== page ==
# Difference between multi-tape Turing machine and single tape machine

A beginner's question about "fine-grained" computational power.
Let $$M_k$$ be a $$k$$-tapes turing machine, and let $$M$$ be a single tape turing machine. We know that $$M_k$$ and $$M$$ both have the same "computable power". In addition, one can simulate $$M_k$$ on $$M$$ in a way that every computation which takes $$O(t(n))$$ on $$M_k$$ will take $$O(t(n) \log(t(n))$$ on $$M$$.
Here is my question:
Is there a language $$L$$ such that $$L$$ can be decided in $$O(n)$$ time in $$k$$-tape Turing machine (for fixed $$k$$, say 2), but can't be decided in $$O(n)$$ time in a single tape machine? (every single tape machine which decides $$L$$ needs $$\Omega(n \log n)$$ time).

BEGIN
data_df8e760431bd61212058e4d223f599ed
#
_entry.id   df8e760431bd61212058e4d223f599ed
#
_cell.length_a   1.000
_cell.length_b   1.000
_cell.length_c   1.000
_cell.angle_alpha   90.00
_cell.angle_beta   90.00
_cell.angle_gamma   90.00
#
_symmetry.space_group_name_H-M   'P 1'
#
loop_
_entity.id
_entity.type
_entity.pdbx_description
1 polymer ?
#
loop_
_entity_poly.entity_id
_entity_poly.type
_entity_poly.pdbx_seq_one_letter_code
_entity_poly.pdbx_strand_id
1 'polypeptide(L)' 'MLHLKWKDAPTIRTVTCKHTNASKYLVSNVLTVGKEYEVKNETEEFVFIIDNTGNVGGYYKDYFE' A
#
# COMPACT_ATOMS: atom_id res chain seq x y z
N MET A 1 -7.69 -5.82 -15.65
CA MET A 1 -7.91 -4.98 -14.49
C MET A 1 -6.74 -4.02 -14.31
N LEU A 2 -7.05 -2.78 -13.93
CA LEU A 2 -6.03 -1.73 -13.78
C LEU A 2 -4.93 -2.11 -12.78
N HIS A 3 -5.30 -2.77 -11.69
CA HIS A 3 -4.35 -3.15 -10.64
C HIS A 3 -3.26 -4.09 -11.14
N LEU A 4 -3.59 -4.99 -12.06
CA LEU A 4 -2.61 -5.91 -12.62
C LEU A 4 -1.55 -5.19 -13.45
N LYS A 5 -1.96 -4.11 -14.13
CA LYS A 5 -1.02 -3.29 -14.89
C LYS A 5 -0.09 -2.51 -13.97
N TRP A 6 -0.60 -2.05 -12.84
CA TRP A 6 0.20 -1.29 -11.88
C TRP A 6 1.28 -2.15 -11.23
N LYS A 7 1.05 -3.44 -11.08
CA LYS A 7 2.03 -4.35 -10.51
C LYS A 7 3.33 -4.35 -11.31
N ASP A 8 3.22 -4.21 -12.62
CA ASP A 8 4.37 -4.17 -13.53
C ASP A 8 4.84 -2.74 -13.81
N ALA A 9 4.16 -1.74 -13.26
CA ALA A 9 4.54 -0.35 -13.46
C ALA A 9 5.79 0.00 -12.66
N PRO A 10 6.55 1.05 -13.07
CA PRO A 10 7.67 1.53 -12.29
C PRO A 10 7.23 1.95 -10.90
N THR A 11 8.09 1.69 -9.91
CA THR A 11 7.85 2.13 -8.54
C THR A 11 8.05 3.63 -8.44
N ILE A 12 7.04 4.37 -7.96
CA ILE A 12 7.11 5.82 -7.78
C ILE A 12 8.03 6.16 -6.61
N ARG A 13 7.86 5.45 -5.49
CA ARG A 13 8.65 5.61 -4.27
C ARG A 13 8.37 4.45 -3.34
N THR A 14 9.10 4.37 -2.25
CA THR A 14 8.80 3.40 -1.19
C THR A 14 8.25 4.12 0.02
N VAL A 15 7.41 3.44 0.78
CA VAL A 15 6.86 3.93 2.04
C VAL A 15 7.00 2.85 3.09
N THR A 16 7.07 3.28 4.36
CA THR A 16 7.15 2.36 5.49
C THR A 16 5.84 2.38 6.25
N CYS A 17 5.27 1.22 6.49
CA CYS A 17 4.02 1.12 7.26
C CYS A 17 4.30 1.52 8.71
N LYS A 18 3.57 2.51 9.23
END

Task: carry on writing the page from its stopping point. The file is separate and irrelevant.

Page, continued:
In addition, are there any examples of two computational models (classical, not the quantum model) with the same computable power, but with fine-grained differences in their running time? (I guess that major changes in running time would contradict the extended Church-Turing thesis, which is less likely).